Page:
What Came First? Plot or Character by Julie Kenner and Kathleen O’Reilly

Conflict is key to tying character and plot together. Ideally the scenes in the plot should:

1. illustrate conflict
2. show character grow (character put in tough decision, must move forward – turning point and change in plot direction)
3. drive the storyline

The Three Act Structure

All good stories can be broken down into 3 acts—a beginning, a middle, and an end. The beginning is your set-up, where you introduce your players and give us clues to their character. The inciting incident (Luke leaving Tatooine) is informed by the player’s character (Luke has wanderlust; he’s not a natural-born farmer).

In the second act, we explore the character more as the plot develops as a result of choices made by the character. The more conflict, the more character is revealed. (See Cause/Effect, below).

When we get to that ultimate turning point, our hero/heroine isn’t in the same place they started. They’ve learned and grown, and when faced with that final challenge (in the Third Act), their character drives their choices.

Secondary characters

Choose wisely to illustrate hero and heroine and keep them larger them life. Can be used to expose strengths or weaknesses. Can be used a parallel to the main character (i.e. Indiana Jones and the French archeologist, Bellach)

Secondary character can drive the conflict (i.e. secondary character presents a situation that hero or heroine must react to), but make sure it’s the hero or the heroine who is driving the plot.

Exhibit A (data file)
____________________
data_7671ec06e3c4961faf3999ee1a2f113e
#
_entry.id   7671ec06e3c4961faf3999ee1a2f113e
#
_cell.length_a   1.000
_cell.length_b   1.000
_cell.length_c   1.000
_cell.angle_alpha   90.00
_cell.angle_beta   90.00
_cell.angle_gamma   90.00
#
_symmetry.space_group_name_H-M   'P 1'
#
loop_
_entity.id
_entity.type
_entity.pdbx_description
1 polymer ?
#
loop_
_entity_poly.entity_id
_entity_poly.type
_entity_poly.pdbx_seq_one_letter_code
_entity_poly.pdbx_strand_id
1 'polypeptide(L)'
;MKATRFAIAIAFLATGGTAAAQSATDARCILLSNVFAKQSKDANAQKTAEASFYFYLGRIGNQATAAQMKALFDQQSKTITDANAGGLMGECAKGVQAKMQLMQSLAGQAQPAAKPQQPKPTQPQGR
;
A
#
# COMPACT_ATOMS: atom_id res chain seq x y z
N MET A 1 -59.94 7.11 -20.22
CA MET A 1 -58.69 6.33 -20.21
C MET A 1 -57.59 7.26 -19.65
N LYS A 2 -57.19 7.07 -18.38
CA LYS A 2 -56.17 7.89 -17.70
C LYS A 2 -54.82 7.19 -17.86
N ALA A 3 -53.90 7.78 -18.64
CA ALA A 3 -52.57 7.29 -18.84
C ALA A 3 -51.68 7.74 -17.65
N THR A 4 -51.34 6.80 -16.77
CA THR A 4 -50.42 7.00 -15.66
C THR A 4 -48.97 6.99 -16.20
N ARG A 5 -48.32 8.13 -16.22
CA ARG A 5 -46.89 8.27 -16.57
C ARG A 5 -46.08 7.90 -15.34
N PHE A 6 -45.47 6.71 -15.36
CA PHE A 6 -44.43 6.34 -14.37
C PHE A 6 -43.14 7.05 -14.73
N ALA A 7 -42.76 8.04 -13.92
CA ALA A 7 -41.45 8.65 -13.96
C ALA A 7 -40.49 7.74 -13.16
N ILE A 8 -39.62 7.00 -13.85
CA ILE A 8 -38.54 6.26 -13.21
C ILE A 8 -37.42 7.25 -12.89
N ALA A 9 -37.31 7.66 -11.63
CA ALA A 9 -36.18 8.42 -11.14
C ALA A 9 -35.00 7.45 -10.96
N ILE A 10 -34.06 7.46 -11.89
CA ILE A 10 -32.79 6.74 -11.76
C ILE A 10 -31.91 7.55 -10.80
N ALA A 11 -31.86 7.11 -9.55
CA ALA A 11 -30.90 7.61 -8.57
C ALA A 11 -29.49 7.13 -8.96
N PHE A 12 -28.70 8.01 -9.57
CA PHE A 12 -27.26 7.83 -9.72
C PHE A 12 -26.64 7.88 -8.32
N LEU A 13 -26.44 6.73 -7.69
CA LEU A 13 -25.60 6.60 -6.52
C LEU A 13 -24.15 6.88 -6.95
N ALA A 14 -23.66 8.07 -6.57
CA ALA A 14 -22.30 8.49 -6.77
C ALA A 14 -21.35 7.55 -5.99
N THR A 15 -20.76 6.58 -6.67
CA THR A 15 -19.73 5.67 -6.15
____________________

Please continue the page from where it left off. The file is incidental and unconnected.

Multi-facteted characters

One way to create dimensions in your character. Multiple faces for different relationships. A person doesn’t show the same face of the character to their parent, their spouse, their children, their boss, or their boss friend. By showing the same character in different relationships, you give the character depths.

Forward motion of a plot

Cause ---? Effect --? Character reacts in accordance with their “character” as driven by the conflict created by the cause/effect. That reaction serves as a new “cause” and the next link in the plot necklace begins.

All of that leads up to a major turning point, where the character’s reaction takes us in a new direction and, ultimately, shows his character growth in the choices he makes (Indie shutting his eyes when the Ark is opened.)

The importance of showing your character’s weakness – if the character chooses unwisely (i.e. they haven’t fully grown), then the author creates tension and suspense. Will our hero FINALLY do the right thing? But for this to work, the hero has to have done the wrong thing more than once.

First Impression

Use the first impression of a character wisely. All other impressions are built from the first one. Chance to make unsympathetic characters sympathetic. Consider the flow of the story. What is the best way to show off your character.


Use the familiar, the recognizable to bring the reader into your story world. Different from a stereotype. Used to create empathy and recognition in the reader. Examples: